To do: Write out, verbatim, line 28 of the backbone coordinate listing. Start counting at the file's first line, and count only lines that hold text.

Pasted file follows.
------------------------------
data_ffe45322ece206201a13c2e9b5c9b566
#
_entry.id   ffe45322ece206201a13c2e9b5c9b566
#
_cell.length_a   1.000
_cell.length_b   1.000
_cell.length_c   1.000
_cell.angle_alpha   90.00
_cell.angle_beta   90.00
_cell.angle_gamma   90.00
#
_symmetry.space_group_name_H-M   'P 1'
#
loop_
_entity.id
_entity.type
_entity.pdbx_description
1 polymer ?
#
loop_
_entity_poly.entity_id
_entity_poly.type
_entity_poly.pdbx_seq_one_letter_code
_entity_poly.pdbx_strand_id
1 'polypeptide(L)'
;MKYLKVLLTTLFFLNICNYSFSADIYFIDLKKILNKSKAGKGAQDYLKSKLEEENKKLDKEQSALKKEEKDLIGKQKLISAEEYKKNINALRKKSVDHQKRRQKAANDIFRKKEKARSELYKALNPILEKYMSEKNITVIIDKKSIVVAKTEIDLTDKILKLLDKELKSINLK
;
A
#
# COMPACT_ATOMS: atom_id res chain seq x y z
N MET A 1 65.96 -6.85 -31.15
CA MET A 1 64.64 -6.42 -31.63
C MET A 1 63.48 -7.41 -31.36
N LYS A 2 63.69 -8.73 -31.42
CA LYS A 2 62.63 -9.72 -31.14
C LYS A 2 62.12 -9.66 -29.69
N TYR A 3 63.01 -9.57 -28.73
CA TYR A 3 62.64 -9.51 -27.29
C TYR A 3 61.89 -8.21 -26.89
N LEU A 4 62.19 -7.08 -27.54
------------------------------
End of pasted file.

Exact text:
A